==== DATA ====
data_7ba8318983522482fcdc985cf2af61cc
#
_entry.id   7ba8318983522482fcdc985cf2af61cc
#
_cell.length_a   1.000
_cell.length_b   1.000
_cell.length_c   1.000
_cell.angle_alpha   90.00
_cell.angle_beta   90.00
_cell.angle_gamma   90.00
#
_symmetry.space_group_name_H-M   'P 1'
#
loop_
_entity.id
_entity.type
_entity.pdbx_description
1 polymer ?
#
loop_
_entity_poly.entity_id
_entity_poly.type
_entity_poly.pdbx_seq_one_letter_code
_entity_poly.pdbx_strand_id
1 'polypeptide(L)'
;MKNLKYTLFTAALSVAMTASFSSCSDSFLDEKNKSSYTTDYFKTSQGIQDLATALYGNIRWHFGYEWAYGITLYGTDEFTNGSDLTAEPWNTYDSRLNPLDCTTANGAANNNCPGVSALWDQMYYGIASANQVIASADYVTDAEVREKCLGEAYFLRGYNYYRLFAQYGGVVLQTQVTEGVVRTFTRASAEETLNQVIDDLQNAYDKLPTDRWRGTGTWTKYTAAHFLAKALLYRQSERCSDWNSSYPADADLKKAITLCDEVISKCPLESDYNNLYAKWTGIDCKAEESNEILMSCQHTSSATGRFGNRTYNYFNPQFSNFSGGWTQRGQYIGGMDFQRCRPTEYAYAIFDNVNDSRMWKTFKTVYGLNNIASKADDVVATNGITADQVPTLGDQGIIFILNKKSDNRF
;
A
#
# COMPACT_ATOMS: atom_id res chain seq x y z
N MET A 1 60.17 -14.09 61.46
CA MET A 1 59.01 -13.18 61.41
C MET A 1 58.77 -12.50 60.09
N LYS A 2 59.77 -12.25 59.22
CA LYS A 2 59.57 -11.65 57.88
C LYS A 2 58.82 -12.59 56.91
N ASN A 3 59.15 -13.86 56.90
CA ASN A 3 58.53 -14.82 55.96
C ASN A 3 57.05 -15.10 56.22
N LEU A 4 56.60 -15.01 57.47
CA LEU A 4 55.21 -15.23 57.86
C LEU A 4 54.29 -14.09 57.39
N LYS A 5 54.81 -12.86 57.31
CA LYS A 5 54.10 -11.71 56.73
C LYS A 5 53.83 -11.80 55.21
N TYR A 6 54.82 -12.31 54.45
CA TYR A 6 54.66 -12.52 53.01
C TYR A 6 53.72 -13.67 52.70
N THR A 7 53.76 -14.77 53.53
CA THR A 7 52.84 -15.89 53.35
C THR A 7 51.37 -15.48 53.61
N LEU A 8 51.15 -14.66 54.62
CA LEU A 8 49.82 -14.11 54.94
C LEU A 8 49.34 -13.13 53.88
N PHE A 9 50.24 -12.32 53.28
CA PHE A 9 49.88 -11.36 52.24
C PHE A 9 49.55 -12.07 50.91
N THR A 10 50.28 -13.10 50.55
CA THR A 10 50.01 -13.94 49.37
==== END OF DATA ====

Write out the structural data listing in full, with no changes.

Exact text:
data_7ba8318983522482fcdc985cf2af61cc
#
_entry.id   7ba8318983522482fcdc985cf2af61cc
#
_cell.length_a   1.000
_cell.length_b   1.000
_cell.length_c   1.000
_cell.angle_alpha   90.00
_cell.angle_beta   90.00
_cell.angle_gamma   90.00
#
_symmetry.space_group_name_H-M   'P 1'
#
loop_
_entity.id
_entity.type
_entity.pdbx_description
1 polymer ?
#
loop_
_entity_poly.entity_id
_entity_poly.type
_entity_poly.pdbx_seq_one_letter_code
_entity_poly.pdbx_strand_id
1 'polypeptide(L)'
;MKNLKYTLFTAALSVAMTASFSSCSDSFLDEKNKSSYTTDYFKTSQGIQDLATALYGNIRWHFGYEWAYGITLYGTDEFTNGSDLTAEPWNTYDSRLNPLDCTTANGAANNNCPGVSALWDQMYYGIASANQVIASADYVTDAEVREKCLGEAYFLRGYNYYRLFAQYGGVVLQTQVTEGVVRTFTRASAEETLNQVIDDLQNAYDKLPTDRWRGTGTWTKYTAAHFLAKALLYRQSERCSDWNSSYPADADLKKAITLCDEVISKCPLESDYNNLYAKWTGIDCKAEESNEILMSCQHTSSATGRFGNRTYNYFNPQFSNFSGGWTQRGQYIGGMDFQRCRPTEYAYAIFDNVNDSRMWKTFKTVYGLNNIASKADDVVATNGITADQVPTLGDQGIIFILNKKSDNRF
;
A
#
# COMPACT_ATOMS: atom_id res chain seq x y z
N MET A 1 60.17 -14.09 61.46
CA MET A 1 59.01 -13.18 61.41
C MET A 1 58.77 -12.50 60.09
N LYS A 2 59.77 -12.25 59.22
CA LYS A 2 59.57 -11.65 57.88
C LYS A 2 58.82 -12.59 56.91
N ASN A 3 59.15 -13.86 56.90
CA ASN A 3 58.53 -14.82 55.96
C ASN A 3 57.05 -15.10 56.22
N LEU A 4 56.60 -15.01 57.47
CA LEU A 4 55.21 -15.23 57.86
C LEU A 4 54.29 -14.09 57.39
N LYS A 5 54.81 -12.86 57.31
CA LYS A 5 54.10 -11.71 56.73
C LYS A 5 53.83 -11.80 55.21
N TYR A 6 54.82 -12.31 54.45
CA TYR A 6 54.66 -12.52 53.01
C TYR A 6 53.72 -13.67 52.70
N THR A 7 53.76 -14.77 53.53
CA THR A 7 52.84 -15.89 53.35
C THR A 7 51.37 -15.48 53.61
N LEU A 8 51.15 -14.66 54.62
CA LEU A 8 49.82 -14.11 54.94
C LEU A 8 49.34 -13.13 53.88
N PHE A 9 50.24 -12.32 53.28
CA PHE A 9 49.88 -11.36 52.24
C PHE A 9 49.55 -12.07 50.91
N THR A 10 50.28 -13.10 50.55
CA THR A 10 50.01 -13.94 49.37